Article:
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July 14, 2002

The Latest On Powell vs. Oregon Department Of Education Case

This will help us make our case as to why school districts must ban recruiting in schools! The school district didn't return my calls but according to the article they plan to keep allowing BSA recruiting. Will they ever learn!!

I have included the article below, also here is the link: date=20020714

For more background, here is a American Atheists article:

Local News: Sunday, July 14, 2002
Oregon, schools must pay lawyers in Boy Scout case
By The Associated Press

PORTLAND Portland schools and state officials have been ordered to pay more than $100,000 to lawyers who successfully argued that the district discriminated against atheists by allowing the Boy Scouts to recruit during school hours.

Multnomah County Circuit Judge Ellen Rosenblum said state Superintendent Stan Bunn, the Oregon Department of Education and Portland Public Schools must pay $108,000 to the American Civil Liberties Union. The ACLU took up the case on behalf of an atheist whose 12-year-old son was subjected to recruiting pitches at school.

David Fidanque, executive director of the state chapter of the ACLU, said the judge's award is among the largest ever granted to his group. Legal fees will climb if the case continues to be appealed, he said.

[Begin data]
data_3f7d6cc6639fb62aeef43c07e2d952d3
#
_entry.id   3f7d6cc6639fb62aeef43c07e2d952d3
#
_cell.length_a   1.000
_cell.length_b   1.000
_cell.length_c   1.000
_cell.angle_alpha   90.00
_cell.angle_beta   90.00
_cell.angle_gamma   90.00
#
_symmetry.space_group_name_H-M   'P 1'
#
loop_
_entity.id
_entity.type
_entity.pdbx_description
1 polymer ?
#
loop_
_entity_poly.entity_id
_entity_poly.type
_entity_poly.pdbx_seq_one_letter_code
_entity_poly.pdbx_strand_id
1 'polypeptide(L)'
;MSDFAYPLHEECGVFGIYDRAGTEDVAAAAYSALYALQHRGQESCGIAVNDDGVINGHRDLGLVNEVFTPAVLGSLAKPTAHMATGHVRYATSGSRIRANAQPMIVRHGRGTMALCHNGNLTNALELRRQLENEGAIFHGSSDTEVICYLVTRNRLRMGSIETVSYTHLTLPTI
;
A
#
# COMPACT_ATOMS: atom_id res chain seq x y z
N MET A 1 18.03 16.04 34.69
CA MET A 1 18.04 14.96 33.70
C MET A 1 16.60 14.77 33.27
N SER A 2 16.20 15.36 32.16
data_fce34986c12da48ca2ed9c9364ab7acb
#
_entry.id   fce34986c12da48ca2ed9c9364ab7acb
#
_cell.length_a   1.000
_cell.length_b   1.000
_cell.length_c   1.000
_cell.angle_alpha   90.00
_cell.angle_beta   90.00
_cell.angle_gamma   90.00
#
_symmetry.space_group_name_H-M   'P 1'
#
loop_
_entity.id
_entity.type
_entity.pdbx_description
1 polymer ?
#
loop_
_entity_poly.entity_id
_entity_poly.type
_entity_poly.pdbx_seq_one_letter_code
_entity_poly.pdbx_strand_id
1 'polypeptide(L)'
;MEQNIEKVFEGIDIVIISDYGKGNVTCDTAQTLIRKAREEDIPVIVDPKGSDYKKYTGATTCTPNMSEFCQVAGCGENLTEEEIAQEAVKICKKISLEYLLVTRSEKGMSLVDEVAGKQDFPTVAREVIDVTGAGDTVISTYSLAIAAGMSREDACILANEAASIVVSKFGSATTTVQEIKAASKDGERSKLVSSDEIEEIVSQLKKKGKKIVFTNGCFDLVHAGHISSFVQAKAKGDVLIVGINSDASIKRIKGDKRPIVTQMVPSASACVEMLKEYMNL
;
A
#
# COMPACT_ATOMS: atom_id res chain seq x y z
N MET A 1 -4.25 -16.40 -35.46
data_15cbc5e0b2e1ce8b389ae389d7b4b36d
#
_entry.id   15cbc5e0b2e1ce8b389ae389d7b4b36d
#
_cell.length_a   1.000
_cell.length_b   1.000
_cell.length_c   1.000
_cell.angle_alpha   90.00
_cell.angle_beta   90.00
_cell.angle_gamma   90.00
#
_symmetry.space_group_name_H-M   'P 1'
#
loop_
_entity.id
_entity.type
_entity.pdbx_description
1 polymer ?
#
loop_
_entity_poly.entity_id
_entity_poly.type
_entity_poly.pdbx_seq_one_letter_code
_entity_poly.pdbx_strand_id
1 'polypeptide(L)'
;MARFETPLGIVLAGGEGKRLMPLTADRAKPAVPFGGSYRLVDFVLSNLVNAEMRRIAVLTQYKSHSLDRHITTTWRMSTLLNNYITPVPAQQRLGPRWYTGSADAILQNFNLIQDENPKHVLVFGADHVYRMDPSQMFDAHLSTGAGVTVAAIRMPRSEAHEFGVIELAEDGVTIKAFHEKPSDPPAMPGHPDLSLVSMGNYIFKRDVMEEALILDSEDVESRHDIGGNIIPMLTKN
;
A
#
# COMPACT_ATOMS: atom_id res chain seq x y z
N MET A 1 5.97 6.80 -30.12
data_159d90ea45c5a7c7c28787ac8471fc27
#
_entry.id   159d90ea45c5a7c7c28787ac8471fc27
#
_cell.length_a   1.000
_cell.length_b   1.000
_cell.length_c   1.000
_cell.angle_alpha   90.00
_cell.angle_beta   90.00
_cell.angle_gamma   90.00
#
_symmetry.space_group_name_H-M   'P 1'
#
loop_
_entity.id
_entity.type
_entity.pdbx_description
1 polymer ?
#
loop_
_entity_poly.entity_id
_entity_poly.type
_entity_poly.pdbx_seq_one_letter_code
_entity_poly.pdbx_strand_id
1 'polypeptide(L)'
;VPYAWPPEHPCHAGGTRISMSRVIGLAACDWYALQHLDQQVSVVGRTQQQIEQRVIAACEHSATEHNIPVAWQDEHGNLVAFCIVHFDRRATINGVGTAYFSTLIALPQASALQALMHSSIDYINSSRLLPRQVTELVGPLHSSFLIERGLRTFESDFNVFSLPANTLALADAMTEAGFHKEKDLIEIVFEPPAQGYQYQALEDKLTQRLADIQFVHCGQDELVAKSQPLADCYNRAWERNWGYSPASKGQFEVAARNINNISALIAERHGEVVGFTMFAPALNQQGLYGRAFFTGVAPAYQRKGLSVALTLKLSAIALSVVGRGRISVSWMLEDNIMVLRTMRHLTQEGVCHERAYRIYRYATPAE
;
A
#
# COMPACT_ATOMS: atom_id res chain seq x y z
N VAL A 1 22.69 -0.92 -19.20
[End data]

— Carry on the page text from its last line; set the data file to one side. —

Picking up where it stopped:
Rosenblum handed down the discrimination ruling in December. It has since been appealed.

"The case was taken on a contingency-fee basis, without any certainty of fees and a sacrifice of other fee-generating work," Rosenblum wrote last week. "The fees awarded are consistent with those customarily charged for similar legal services in the community."

Kevin Neely, a spokesman for Oregon Attorney General Hardy Myers, said the state may appeal the monetary award.

Lew Frederick, a district spokesman, said the district has no plans to change its policy on Boy Scouts and expects them to recruit this fall as they have in the past.

The ACLU filed the lawsuit on behalf of Remington Powell and his mother, Nancy, saying Portland public schools were violating a state law that prohibits religious discrimination by allowing the recruiters to work during the school day.

Remington and his mother are both atheists. Atheism is banned by the Boy Scouts.

The Powells' case against the school district goes back to 1996, when Remington, then 6, was among first-graders who were given a presentation on scouting during their lunch hour.

Remington testified he was devastated to learn he couldn't join the group because he was an atheist. He said most other boys joined, including three of his close friends.

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